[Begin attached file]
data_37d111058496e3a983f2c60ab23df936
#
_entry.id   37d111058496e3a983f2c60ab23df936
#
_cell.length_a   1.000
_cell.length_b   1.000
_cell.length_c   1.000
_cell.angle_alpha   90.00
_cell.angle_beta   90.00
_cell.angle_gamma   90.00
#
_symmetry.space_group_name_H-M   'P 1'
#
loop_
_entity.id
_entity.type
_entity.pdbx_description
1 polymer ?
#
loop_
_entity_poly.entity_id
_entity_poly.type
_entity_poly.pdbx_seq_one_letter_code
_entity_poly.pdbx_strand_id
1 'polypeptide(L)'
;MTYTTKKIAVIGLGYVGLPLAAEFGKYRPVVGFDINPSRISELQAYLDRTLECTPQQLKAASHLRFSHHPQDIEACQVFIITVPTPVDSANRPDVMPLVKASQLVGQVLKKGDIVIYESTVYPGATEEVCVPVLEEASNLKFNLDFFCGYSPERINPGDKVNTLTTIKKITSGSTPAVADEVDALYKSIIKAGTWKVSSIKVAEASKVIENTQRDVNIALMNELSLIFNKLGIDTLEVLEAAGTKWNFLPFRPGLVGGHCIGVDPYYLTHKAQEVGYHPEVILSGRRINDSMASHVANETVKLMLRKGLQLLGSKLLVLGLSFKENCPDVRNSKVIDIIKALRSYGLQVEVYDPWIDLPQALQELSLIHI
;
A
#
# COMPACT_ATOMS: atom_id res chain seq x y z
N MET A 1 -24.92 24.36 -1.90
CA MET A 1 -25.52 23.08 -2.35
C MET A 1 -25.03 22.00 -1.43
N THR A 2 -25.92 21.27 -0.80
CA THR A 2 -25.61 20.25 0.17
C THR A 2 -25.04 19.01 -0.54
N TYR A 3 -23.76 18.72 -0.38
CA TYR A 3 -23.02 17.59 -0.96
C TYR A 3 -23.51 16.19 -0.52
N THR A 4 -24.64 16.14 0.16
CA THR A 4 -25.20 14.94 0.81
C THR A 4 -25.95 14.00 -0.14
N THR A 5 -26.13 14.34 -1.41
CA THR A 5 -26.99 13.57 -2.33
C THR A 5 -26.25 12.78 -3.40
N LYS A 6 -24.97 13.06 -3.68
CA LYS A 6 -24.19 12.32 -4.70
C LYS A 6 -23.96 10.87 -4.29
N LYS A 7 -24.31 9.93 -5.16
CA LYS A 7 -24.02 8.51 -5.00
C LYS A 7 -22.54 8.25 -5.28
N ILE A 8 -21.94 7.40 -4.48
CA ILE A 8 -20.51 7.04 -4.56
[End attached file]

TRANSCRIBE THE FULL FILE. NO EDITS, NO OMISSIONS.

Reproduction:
data_37d111058496e3a983f2c60ab23df936
#
_entry.id   37d111058496e3a983f2c60ab23df936
#
_cell.length_a   1.000
_cell.length_b   1.000
_cell.length_c   1.000
_cell.angle_alpha   90.00
_cell.angle_beta   90.00
_cell.angle_gamma   90.00
#
_symmetry.space_group_name_H-M   'P 1'
#
loop_
_entity.id
_entity.type
_entity.pdbx_description
1 polymer ?
#
loop_
_entity_poly.entity_id
_entity_poly.type
_entity_poly.pdbx_seq_one_letter_code
_entity_poly.pdbx_strand_id
1 'polypeptide(L)'
;MTYTTKKIAVIGLGYVGLPLAAEFGKYRPVVGFDINPSRISELQAYLDRTLECTPQQLKAASHLRFSHHPQDIEACQVFIITVPTPVDSANRPDVMPLVKASQLVGQVLKKGDIVIYESTVYPGATEEVCVPVLEEASNLKFNLDFFCGYSPERINPGDKVNTLTTIKKITSGSTPAVADEVDALYKSIIKAGTWKVSSIKVAEASKVIENTQRDVNIALMNELSLIFNKLGIDTLEVLEAAGTKWNFLPFRPGLVGGHCIGVDPYYLTHKAQEVGYHPEVILSGRRINDSMASHVANETVKLMLRKGLQLLGSKLLVLGLSFKENCPDVRNSKVIDIIKALRSYGLQVEVYDPWIDLPQALQELSLIHI
;
A
#
# COMPACT_ATOMS: atom_id res chain seq x y z
N MET A 1 -24.92 24.36 -1.90
CA MET A 1 -25.52 23.08 -2.35
C MET A 1 -25.03 22.00 -1.43
N THR A 2 -25.92 21.27 -0.80
CA THR A 2 -25.61 20.25 0.17
C THR A 2 -25.04 19.01 -0.54
N TYR A 3 -23.76 18.72 -0.38
CA TYR A 3 -23.02 17.59 -0.96
C TYR A 3 -23.51 16.19 -0.52
N THR A 4 -24.64 16.14 0.16
CA THR A 4 -25.20 14.94 0.81
C THR A 4 -25.95 14.00 -0.14
N THR A 5 -26.13 14.34 -1.41
CA THR A 5 -26.99 13.57 -2.33
C THR A 5 -26.25 12.78 -3.40
N LYS A 6 -24.97 13.06 -3.68
CA LYS A 6 -24.19 12.32 -4.70
C LYS A 6 -23.96 10.87 -4.29
N LYS A 7 -24.31 9.93 -5.16
CA LYS A 7 -24.02 8.51 -5.00
C LYS A 7 -22.54 8.25 -5.28
N ILE A 8 -21.94 7.40 -4.48
CA ILE A 8 -20.51 7.04 -4.56